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Intel wants to help gamers, others overclock their SSDs

Lucas Mearian | Aug. 30, 2013
Overclocking technology to be presented at Intel developer forum next month.

Without saying exactly what it will be, Intel plans to make a "big splash" near the end of the year or the beginning of next with a product that can "overclock" solid-state drives (SSDs).

"This is a product we're looking into but we have not released yet. So I'm not able to go into great detail about a future product ... as far as specs and such," said Alan Frost, marketing programs manager for Intel.

What Frost could say is that the SSD product will allow users to tweak the percentage of the drive that's used for data compression.

Overclocking typically refers to pushing past the recommended processor clockspeed, thereby increasing performance over what is specified by a manufacturer. In the case of SSDs, Intel is using the term "overclocking" to define modifying its specified SSD parameters.

At its Intel Developers Forum next month in San Francisco, Intel has scheduled an information session on overclocking SSDs. Frost said the session will remain at a high level, and it will not reveal specifics about the product.

The conference session, titled "Overclocking Unlocked Intel Core Processors for High Performance Gaming and Content Creation," is aimed at system manufacturers and developers as well as do-it-yourself enthusiasts, such as gamers.

"Anyone interested in the performance tuning and overclocking experience on desktop and mobile platforms," the session description states.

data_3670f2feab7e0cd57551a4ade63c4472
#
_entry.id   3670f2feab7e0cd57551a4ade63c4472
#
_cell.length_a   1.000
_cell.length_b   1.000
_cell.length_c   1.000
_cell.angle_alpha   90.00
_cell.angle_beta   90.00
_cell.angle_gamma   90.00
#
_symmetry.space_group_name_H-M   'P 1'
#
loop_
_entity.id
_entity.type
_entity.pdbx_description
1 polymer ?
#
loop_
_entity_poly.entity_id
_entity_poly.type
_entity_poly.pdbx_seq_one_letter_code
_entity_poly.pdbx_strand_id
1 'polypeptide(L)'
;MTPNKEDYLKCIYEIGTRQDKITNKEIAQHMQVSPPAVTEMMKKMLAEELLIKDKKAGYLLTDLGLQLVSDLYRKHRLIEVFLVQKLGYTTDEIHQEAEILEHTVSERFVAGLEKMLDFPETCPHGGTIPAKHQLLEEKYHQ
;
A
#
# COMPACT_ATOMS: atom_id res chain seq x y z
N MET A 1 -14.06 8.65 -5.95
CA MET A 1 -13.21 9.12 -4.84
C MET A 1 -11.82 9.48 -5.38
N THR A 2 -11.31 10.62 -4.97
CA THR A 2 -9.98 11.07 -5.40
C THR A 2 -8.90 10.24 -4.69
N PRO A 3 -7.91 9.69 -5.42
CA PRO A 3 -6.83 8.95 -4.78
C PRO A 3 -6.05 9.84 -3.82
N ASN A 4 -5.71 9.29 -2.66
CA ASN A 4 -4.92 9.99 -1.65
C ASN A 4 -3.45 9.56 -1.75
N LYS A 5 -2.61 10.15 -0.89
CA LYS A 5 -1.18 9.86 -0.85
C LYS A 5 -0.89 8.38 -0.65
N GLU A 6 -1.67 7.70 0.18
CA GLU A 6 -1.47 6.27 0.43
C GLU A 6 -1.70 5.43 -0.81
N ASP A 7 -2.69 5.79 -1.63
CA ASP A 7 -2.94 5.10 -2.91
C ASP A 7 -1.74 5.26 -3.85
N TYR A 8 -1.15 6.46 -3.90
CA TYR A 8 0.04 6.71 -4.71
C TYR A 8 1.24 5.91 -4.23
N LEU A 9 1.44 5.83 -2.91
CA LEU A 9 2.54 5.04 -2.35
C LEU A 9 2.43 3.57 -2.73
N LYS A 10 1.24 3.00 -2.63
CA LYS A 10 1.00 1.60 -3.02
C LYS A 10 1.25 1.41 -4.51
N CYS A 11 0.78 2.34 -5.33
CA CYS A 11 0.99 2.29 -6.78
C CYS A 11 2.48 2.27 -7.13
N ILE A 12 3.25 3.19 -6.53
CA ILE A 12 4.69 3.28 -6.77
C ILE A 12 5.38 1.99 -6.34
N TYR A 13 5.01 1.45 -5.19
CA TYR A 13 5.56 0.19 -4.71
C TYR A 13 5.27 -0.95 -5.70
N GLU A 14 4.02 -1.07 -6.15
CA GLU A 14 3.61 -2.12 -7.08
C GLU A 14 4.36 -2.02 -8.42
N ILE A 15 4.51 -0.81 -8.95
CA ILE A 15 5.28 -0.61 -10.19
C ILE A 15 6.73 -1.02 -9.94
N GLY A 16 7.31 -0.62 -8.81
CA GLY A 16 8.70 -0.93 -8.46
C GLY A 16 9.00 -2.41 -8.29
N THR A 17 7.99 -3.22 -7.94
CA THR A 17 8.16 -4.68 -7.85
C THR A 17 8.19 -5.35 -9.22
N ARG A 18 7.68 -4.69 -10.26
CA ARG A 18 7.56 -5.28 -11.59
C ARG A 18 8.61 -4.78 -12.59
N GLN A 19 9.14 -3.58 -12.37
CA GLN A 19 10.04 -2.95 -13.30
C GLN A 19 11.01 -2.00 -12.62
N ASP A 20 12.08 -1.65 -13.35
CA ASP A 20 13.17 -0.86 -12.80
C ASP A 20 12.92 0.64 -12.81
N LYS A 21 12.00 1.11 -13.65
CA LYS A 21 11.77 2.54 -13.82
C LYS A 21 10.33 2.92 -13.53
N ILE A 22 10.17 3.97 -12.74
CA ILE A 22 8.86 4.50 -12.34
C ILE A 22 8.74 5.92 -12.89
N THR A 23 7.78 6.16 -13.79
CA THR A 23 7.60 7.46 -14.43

Frost stressed that Intel executives are still talking in back rooms about what markets might benefit from creating an SSD with flexible provisioning properties.

"We've debated how people would use it. I think the cool factor is somewhat high on this, but we don't see it changing the macro-level environment. But, as far as being a trendsetter, it has potential," Frost said.

Michael Yang, a principal analyst with IHS Research, said the product Intel plans to release could be the next evolution of SandForce controller, "user definable and [with the] ability to allocate specified size on the SSD."

"Interesting, but we will have to see how much performance and capacity [it has] over existing solutions," Yang said in an email reply to Computerworld.

Late last year, Intel began using the third-party SandForce (now owned by LSI) controller for the first time in its SSD 520 flash drive.

"The premise of SandForce SSD controllers is compression. By compressing data, less time is required to transfer data from and to the SSD," Yang wrote. "Is Intel talking about its own controller? Or are they simply 'glamorizing' something they already have?"

Data compression would first and foremost increase the capacity of a drive, but it could also lead to greater performance. Frost cautioned that allocating a percentage of an SSD's capacity for compression would come at a cost. That cost could be shorter endurance, according to analysts.


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